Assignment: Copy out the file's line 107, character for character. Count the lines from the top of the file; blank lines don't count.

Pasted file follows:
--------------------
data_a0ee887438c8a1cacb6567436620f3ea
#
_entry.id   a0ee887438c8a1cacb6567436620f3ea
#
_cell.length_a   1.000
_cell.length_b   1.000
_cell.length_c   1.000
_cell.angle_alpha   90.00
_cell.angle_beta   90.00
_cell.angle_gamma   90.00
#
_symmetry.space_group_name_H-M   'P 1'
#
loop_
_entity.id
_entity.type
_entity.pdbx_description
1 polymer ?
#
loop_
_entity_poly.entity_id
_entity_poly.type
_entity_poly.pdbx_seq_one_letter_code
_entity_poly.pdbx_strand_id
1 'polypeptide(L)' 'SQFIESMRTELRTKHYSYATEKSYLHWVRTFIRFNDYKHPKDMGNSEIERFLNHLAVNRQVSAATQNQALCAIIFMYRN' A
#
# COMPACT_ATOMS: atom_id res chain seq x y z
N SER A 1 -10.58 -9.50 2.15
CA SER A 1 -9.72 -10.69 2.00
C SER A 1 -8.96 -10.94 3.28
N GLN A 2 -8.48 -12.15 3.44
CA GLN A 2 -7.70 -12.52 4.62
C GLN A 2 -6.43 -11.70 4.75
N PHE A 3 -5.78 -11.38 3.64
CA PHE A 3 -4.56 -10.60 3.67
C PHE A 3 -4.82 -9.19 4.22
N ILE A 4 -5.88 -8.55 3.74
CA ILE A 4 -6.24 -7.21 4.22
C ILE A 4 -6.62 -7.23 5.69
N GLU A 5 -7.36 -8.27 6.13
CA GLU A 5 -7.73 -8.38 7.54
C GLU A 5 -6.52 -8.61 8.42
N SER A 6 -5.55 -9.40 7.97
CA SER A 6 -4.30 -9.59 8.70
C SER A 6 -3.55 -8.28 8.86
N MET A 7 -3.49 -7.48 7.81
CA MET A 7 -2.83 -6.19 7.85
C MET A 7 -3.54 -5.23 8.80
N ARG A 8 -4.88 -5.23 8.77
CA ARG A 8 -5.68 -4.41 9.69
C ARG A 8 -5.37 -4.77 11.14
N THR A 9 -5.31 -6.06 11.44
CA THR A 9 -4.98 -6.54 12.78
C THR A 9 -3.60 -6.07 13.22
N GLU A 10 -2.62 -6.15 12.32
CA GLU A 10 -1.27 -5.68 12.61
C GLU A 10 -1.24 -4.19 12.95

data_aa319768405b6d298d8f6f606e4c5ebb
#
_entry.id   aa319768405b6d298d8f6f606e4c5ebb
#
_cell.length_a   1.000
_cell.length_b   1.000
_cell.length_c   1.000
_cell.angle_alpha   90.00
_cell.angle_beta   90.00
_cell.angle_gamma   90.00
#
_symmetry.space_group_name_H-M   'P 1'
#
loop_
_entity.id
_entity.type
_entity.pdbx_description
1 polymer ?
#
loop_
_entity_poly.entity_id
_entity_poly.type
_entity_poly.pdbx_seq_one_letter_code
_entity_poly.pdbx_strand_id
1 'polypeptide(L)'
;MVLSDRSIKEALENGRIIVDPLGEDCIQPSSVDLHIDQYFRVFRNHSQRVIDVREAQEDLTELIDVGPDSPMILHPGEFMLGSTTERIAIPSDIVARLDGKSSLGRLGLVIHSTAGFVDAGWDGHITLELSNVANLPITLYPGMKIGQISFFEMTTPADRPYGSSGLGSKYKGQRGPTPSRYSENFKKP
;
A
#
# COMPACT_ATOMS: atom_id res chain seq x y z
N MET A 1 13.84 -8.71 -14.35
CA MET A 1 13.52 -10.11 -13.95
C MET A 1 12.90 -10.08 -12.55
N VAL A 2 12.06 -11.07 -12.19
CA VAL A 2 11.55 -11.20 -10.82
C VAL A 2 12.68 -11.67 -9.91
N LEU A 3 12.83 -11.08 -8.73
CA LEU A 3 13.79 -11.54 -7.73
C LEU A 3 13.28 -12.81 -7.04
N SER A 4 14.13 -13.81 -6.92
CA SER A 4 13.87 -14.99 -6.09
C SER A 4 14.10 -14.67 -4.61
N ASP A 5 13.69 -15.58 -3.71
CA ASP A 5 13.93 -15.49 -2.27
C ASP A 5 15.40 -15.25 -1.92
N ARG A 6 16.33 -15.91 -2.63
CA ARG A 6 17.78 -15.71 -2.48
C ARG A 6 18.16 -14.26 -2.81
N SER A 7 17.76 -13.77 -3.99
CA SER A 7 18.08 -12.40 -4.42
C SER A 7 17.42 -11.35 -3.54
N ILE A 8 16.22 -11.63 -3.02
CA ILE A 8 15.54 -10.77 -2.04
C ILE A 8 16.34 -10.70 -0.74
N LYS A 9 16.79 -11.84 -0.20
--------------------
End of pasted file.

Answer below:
CA SER A 7 18.08 -12.40 -4.42